Did you see this? There are more Rues Victor Hugo and Places Charles de Gaulle than you can shake a (French) stick at, but whilst over 60% of the country’s road names celebrate famous French men, only 6% nationwide honor the country’s women. In Paris, the figure is even more paltry at 2%. One place where the gender imbalance is being addressed, albeit slowly, is in Lyon, France’s third-largest city in the east of the country. Leave it to the French!
We are no better here in the U.S. Nearly 5,000 streets are named Washington. I am certain it was George, not Martha, Grover, Gene, Kenny, or ?? Mayne Main, First, or A belonged to women?
Mapbox, a site that provides data mapping tools to developers, illustrated the imbalance in a blog post this month. Engineer Aruna Sankaranarayanan and a small team analyzed the genders of people with streets named after them in seven cities across the world. On average, close to three-quarters of streets that bore a person’s name were named after men, Sankaranarayanan and her team found.
From Washington, D.C., to New Mexico to Paris, people are aware of this imbalance and are working to tip the scales. These activists say the failure to honor famous women in public places undermines their achievements and hurts girls who are growing up today. I agree!
In Paris, a feminist group took a more direct approach after realizing that less than 3 percent of all the city’s streets were named for women. In August, members of Osez le Féminisme! covered dozens of street signs with makeshift new ones honoring pioneering women who often get overlooked, like lawyer Jeanne Chauvin and Madeleine Brès, the first French woman to earn a medical degree. The activists are pushing the city to change enough existing neutral street names to make the number of streets honoring women equal to the number named after men.
Your challenge, should you accept, is to tell me about a street named for a famous woman. Detroit has a Rosa Parks Boulevard.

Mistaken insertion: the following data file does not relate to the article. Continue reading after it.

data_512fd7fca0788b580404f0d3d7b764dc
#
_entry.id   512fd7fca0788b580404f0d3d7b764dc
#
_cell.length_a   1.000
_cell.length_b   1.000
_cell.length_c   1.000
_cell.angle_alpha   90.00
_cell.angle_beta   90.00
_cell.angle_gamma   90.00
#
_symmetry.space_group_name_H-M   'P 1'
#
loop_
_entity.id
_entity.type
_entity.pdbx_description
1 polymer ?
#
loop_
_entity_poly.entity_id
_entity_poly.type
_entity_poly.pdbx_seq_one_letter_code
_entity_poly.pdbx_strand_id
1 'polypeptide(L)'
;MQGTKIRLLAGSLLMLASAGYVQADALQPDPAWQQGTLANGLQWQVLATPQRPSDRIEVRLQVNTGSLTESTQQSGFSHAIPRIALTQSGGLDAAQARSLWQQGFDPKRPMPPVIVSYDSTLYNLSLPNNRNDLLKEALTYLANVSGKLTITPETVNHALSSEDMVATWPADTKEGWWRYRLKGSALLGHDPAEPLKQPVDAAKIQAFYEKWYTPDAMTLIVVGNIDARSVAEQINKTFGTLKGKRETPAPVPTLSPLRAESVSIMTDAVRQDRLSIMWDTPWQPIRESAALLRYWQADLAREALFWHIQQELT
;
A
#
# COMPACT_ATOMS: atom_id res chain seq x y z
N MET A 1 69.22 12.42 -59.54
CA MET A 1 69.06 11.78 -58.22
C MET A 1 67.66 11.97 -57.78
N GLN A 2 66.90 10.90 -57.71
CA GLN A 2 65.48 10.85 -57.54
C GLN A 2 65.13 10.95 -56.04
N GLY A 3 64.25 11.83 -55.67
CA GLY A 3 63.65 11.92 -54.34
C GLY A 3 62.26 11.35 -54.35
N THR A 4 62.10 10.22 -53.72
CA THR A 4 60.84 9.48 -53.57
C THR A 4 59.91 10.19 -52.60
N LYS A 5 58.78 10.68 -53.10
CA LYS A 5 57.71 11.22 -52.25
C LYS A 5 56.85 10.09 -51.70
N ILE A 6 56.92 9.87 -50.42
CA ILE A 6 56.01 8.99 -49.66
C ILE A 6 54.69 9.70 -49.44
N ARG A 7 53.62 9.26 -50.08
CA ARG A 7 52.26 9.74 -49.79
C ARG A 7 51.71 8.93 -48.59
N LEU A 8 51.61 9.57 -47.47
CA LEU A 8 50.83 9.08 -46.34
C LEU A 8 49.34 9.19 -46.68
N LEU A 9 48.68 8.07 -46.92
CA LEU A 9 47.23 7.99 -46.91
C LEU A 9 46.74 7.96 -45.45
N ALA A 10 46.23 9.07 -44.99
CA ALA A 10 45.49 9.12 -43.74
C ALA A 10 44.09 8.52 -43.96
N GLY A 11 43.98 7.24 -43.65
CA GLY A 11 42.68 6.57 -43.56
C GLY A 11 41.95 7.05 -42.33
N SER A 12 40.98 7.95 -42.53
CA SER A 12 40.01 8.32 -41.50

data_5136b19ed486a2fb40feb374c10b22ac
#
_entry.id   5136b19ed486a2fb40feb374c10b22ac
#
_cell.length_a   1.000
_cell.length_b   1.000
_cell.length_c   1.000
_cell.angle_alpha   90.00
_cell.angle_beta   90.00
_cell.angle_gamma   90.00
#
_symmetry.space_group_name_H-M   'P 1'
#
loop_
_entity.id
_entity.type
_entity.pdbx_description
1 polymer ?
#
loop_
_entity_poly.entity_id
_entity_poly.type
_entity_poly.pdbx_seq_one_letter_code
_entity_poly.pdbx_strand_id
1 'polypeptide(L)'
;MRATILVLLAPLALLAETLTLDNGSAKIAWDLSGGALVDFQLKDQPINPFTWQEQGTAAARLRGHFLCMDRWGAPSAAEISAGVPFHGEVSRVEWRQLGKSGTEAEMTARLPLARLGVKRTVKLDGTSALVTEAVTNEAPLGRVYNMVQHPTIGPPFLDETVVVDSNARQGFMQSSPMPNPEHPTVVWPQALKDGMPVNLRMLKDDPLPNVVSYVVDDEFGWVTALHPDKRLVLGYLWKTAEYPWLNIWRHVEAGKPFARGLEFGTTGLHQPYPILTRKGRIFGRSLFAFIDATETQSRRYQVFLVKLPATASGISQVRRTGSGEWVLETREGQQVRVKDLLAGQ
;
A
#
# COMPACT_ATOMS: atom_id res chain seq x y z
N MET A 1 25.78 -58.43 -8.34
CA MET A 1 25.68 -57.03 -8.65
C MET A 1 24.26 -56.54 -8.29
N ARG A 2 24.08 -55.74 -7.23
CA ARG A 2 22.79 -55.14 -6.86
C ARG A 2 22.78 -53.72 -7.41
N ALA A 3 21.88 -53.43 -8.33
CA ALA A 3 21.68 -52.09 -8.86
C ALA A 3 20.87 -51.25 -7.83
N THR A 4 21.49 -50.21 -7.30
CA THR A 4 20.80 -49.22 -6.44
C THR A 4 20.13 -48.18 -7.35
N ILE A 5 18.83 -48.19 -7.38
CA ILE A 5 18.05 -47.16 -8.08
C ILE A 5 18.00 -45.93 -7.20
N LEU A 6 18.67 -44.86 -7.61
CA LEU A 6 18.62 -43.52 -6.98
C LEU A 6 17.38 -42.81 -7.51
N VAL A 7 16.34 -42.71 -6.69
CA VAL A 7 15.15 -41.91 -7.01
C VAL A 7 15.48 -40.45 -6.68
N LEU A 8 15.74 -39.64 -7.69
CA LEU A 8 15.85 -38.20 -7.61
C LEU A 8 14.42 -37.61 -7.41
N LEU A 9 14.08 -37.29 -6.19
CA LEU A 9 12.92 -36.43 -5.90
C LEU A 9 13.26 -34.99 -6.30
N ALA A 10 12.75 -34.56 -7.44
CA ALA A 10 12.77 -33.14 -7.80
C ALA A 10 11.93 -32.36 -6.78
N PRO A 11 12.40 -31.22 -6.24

What about in San Francisco?
Per LisaRuth Elliott: “You know those streets, the back alleys, named for ladies downtown San Francisco and in SOMA? You know they were named for prostitutes, madams maybe even, during the Gold Rush and Barbary Coast days, right?!” (Wink, wink, nod, nod)If you’ve ever wondered about the origin of SOMA alleys with the first names of women, you’ve probably heard this fancy myth, which is even part of the marketing for at least one bar along one of these streets today. There are also theories that pioneer families named them after their daughters. But, the reality is that there are very few streets named after females in San Francisco from any time period; most early streets were named after powerful men who made their mark in some way. So this is a story not only about where the street names for Jessie, Annie, Minna, Clementina, as well as their sisters Tehama and Natoma, came from, but also about the naming of things.
Local historian Angus MacFarlane went on a complicated 21st century quest to prove that Haight and Waller were named after prominent women of the turn of the 19th and 20th centuries, as of course these women were married to even more prominent men with the same last names. He even had written documentation in history books to contend with, almost proving the names came from these ladies’ husbands. Even so, the streets reflect the husbands’ last names, not the given names of the women they honor.
I am trying to think about streets named for women. There is Harriet Tubman Park and Street in Knoxville. There is a Susan B. Anthony School in Daly City. Clara Barton, founder of the Red Cross, has numerous schools and nursing programs named for her. The U.S. Tennis Association named their courts the Billie Jean King National Tennis Center.
I think you get the point. Naming streets, schools, and parks is going to change now. Please, let there be no Kardashian Street, or Ivanka Boulevard!!!